IoD Week in Policy 21st–25th June
The Week in Policy 21st June 2021
21st June. Freedom Day. Summer Solstice. But, consistent with the way the past year has been going, it slipped through our fingers, and graced us with torrential rain. 21 was also the number of days Edwin Poots lasted as leader of the DUP, after some internal party revolting. Indeed, this was a strategic decision, he wasn’t just chickening out. Speaking of which, the war on cold meats that was raging between the EU and the UK seems to be thawing. Let’s hope we can come to some sort of an agreement before all the barbeque weather is lost. This may not matter quite so much if more countries are added to the green list this summer, and as the vaccine rollout continues to jab through the population, it’s looking more likely that a trip abroad is on the cards. And while Brits plan to spread into the Med, the government is negotiating a deal for the Pacific. Entry into the Comprehensive and Progressive Trans-Pacific Partnership could be just the stepping-stone we need for a US-UK FTA. We can cross that pond when we get to it.
– This week, an IoD survey revealed that directors are feeling more confident than ever about the economy, and how their business will fare in the next 12 months.
– We recorded the highest level of optimism since the IoD began tracking confidence in 2016.
– Having suffered the worst of it this year, with the dual nightmare of the pandemic and Brexit transition combined, directors can breathe easier now that things are finally looking up.
A letter to better the debtor
– This week, Business Secretary Kwasi Kwarteng wrote us a letter promising that HMRC would be taking a lighter approach to enforcement of debt owed to government that will have accrued during the pandemic.
– If HMRC are true to their word, businesses may be able to avoid a wave of insolvencies this summer.
– Dr Roger Barker, Policy and Governance Lead at the IoD was quoted in the FT saying “it would represent a significant shift in the way that HMRC deals with insolvency — a much less punitive approach than companies have experienced in the past”.
Negotiating the Pacifics
– The UK and the Comprehensive and Progressive Trans-Pacific Partnership nations have launched formal negotiations regarding the UK’s entry into the trading bloc.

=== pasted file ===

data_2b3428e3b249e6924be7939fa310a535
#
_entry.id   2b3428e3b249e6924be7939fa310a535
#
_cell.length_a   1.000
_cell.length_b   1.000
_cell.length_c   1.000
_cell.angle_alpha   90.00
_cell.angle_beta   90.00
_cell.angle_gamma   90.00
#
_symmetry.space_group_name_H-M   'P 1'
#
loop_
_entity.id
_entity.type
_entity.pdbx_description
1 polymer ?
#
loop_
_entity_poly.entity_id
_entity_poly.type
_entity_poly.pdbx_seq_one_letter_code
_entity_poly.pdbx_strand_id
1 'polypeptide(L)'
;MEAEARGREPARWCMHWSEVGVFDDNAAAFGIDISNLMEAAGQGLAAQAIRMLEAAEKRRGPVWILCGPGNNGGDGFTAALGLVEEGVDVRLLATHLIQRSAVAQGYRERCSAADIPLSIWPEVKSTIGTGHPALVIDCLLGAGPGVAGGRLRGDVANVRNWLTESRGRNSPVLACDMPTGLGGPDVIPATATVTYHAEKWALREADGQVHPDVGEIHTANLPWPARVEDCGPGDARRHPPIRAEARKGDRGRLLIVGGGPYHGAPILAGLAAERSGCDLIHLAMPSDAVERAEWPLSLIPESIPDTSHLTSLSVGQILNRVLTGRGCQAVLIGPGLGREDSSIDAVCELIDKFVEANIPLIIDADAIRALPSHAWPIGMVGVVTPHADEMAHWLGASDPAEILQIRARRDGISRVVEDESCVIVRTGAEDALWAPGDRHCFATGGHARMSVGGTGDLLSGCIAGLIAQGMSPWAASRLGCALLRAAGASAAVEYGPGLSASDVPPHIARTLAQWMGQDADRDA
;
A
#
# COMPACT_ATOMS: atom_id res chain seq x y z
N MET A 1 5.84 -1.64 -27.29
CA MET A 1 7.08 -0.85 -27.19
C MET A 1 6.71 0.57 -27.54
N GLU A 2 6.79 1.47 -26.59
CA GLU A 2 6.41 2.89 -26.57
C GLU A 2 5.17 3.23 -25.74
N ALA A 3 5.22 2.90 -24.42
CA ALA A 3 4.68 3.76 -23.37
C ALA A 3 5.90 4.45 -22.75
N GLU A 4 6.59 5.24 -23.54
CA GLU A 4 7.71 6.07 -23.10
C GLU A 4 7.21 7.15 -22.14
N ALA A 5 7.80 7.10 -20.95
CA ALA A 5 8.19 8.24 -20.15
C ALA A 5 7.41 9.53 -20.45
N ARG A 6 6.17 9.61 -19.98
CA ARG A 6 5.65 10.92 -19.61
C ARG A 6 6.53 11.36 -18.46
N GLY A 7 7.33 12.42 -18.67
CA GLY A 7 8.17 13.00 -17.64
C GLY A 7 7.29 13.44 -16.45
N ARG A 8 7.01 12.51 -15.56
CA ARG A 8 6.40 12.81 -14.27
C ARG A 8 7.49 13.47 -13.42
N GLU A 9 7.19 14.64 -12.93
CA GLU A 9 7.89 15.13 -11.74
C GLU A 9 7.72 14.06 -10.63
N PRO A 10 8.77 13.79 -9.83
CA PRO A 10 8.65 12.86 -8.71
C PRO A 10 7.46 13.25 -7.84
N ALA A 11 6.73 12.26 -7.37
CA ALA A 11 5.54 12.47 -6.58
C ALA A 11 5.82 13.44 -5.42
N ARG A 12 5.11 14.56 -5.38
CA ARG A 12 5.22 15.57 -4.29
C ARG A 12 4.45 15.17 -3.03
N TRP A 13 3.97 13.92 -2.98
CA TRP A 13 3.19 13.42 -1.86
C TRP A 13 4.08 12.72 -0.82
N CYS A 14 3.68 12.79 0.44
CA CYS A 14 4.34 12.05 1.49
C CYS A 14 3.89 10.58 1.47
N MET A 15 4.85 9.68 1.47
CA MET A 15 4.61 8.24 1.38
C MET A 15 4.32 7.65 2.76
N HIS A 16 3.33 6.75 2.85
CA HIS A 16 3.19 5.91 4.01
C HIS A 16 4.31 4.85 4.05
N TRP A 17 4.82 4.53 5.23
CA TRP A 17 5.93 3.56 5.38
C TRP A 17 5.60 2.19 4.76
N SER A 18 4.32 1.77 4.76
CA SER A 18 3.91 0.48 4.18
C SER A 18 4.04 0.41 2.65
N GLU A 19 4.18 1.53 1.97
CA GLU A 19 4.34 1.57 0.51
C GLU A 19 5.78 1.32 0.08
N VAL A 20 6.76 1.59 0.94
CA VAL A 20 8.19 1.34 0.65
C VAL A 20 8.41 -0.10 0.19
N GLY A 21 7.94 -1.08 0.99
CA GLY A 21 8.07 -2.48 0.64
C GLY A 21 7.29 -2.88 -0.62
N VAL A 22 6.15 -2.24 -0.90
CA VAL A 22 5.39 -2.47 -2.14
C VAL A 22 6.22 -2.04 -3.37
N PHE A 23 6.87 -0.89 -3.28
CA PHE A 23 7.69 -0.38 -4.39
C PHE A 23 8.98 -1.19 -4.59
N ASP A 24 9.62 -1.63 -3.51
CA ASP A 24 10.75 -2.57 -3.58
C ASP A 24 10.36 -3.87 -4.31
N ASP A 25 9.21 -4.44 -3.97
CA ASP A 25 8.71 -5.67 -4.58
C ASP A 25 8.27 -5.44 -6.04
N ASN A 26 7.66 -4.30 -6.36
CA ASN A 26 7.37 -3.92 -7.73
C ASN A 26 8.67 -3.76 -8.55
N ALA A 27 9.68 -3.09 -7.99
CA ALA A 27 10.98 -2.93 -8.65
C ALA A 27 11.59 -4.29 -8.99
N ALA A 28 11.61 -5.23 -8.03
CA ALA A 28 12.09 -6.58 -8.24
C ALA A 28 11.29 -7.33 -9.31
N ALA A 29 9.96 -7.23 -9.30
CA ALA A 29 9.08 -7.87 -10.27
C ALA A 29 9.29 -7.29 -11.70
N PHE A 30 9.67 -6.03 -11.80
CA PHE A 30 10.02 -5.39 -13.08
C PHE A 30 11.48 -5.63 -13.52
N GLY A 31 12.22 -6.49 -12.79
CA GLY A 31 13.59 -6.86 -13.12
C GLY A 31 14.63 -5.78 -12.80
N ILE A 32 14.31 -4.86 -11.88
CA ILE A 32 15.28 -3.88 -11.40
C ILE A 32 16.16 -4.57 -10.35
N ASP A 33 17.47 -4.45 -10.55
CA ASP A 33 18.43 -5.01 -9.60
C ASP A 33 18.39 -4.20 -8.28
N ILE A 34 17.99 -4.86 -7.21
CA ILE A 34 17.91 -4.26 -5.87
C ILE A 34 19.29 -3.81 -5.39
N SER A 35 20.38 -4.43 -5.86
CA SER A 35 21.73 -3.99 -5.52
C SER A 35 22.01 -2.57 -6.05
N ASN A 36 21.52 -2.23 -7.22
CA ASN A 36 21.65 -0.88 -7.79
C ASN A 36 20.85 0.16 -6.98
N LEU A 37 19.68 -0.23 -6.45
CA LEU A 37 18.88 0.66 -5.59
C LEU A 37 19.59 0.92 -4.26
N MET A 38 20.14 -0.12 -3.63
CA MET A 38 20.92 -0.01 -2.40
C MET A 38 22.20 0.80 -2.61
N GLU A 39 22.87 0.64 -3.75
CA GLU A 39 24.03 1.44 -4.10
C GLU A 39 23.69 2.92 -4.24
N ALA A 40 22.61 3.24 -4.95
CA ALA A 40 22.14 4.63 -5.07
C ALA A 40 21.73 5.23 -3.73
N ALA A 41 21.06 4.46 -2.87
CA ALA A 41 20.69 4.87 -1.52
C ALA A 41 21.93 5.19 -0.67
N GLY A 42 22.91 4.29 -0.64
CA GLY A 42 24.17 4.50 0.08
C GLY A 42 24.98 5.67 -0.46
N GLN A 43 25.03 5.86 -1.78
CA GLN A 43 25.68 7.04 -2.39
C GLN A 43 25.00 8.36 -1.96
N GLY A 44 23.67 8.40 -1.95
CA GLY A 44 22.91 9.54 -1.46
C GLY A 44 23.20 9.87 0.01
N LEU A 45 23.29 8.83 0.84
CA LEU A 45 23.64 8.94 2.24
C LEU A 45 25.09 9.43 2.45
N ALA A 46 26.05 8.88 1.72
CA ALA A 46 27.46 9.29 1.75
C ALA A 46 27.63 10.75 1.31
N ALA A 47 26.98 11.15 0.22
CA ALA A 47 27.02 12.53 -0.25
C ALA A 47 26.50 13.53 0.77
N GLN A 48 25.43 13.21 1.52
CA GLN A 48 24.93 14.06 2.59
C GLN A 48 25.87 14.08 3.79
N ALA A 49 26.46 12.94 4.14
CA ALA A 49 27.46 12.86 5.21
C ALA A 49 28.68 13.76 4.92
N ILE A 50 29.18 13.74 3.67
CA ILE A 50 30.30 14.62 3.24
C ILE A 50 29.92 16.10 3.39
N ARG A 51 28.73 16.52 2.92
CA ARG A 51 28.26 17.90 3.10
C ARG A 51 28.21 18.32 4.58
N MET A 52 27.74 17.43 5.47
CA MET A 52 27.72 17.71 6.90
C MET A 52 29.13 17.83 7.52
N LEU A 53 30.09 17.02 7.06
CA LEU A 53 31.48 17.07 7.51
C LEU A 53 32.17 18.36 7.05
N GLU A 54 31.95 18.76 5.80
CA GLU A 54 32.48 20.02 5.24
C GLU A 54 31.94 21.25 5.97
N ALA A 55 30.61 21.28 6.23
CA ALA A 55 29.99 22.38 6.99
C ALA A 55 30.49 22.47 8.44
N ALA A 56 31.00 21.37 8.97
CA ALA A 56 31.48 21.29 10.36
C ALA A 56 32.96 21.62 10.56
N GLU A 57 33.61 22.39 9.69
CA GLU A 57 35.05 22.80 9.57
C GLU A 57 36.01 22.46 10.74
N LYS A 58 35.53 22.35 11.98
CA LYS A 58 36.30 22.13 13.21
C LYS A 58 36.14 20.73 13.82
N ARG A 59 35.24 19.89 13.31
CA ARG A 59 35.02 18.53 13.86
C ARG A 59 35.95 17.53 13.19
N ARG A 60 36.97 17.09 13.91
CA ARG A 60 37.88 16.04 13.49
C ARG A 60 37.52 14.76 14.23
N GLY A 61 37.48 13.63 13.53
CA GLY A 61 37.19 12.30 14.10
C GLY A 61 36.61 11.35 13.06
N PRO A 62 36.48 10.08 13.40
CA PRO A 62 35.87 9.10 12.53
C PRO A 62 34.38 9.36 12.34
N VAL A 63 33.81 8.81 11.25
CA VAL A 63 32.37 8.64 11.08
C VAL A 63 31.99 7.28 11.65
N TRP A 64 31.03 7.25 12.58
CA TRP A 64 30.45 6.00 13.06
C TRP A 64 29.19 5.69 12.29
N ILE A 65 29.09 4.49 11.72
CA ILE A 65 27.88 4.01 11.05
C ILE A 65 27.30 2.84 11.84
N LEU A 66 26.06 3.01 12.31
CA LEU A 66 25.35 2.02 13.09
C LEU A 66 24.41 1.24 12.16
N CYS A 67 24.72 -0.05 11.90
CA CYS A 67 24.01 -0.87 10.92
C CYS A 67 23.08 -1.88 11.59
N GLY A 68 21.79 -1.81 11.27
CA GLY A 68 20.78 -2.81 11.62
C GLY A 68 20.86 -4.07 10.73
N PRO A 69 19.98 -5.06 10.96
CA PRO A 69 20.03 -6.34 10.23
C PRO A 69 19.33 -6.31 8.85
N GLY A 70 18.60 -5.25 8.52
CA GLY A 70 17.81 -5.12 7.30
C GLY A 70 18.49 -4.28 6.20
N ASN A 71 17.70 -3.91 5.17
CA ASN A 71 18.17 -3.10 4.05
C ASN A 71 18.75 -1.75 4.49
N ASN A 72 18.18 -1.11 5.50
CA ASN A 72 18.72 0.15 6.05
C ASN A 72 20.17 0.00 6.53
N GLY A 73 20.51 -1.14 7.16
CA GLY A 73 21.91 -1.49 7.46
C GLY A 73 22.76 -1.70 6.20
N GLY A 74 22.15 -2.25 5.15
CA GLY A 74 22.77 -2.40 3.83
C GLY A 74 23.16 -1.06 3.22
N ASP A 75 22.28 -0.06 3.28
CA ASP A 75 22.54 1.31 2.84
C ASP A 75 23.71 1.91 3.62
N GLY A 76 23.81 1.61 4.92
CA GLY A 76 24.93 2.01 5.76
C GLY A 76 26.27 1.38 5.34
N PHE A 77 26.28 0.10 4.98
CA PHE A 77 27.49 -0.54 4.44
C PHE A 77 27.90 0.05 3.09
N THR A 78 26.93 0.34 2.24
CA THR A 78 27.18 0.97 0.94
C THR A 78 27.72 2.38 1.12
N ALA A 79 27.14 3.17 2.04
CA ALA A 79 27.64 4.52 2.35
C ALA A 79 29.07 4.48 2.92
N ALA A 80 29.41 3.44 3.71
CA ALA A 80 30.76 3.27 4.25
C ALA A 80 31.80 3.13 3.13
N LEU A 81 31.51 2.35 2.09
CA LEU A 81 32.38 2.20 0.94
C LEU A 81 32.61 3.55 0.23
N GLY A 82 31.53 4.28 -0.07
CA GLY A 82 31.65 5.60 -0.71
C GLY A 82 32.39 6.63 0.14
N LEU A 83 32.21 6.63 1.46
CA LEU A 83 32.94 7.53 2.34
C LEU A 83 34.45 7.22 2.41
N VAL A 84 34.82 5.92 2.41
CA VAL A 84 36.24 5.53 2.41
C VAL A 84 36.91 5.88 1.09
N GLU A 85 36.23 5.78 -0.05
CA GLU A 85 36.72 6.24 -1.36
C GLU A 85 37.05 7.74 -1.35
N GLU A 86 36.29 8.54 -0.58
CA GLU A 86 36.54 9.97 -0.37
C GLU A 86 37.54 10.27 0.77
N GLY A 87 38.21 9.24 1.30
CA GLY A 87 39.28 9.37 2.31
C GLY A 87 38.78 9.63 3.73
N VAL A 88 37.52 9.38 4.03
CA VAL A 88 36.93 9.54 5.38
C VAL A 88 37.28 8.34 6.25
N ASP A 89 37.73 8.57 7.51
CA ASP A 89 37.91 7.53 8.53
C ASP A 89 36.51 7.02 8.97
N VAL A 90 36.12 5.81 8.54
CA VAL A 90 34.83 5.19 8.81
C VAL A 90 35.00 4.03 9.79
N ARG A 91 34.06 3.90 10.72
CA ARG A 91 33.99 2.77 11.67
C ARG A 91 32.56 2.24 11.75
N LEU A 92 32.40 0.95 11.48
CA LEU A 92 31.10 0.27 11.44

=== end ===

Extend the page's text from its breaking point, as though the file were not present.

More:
– Aside from being a bit of a mouthful, especially when in its acronym form, the CPTPP is one of the largest free trade areas in the world, accounting for 13% of global GDP in 2019. This would rise to 16% with the inclusion of the UK.
– However, as the UK already has Free Trade Agreements with 8 of the 11 members, so far, the deal would mainly be symbolic. It would be a statement to future global trading partners that we are a collaborative player, and have a lot to offer, wink wink nudge nudge Biden.
– The true value of this accession would be when other countries decide to join. So far, the US hasn’t expressed any interest, but hopefully we can be united states soon.
Almost off to a flying start…
– Talk of holidaying somewhere other than Cornwall has become something of a far off, untouchable aspiration. Whispers of “would you do it?” have become the norm.
– But, with the announcement of 16 new countries being added to the ‘green list’, this could all change.
– Luckily for those who like island hopping, the Balearic Islands, Malta, some of the Caribbean, and British Overseas Territories have graduated to the Green List.
– According to the Department for Transport, those who have had two vaccines will not have to quarantine upon return, but this will be implemented in phases. So thus far, the best action to take would be simply not to return from your holiday.
– Critics claim the government hasn’t gone far enough. The EasyJet chief Garry Wilson said that this plan “simply isn’t ambitious enough”. He wonders why the Canary Islands and the Greek Islands haven’t been added to the list. Of Kos, I agree.
– But others have more positively argued that this is a good first step that will see the travel industry take off again.
Meating in the middle
– The EU and UK are coming together after a beefy dispute regarding chilled meats and the Northern Ireland Protocol.
– The EU is much stricter about the trade of meat than the UK, and requires meat products to be frozen. Not as easy to eat, but definitely lasts longer.
– The European Commission is expected to grant a three-month extension to a grace period before restrictions come into force on exports of chilled meat products. This grace period should have ended in June, but will be extended to September if all goes to plan.
– This compromise is a good first step, and hopefully will lead to further amelioration between the two sides of the channel. After all, the only war anyone should be having on sausages, is who gets the last one.
Week ahead in Policy
Next week, from the 1st July, the furlough scheme and business rates relief will begin to be tapered off. But, it’s not long until the 19th July, when the full reopening of the economy is good reason to stay optimistic.
This Tuesday morning, our very own Senior Policy Advisor Joe Fitzsimons will be giving evidence at a House of Lords Committee debate. He will discuss the long-term impact that the COVID-19 pandemic has had on towns and cities, as well as what the future of hybrid working could look like, all drawing on evidence directors have given us via our policy voice platform.
But most importantly, Wimbledon is starting next week, and they are allowing spectators. So if we seem a little distracted for the next two weeks, it’s because we have one eye on the TV, with a half drunk glass of Pimm’s in one hand, and a spoonful of strawberries and cream in the other.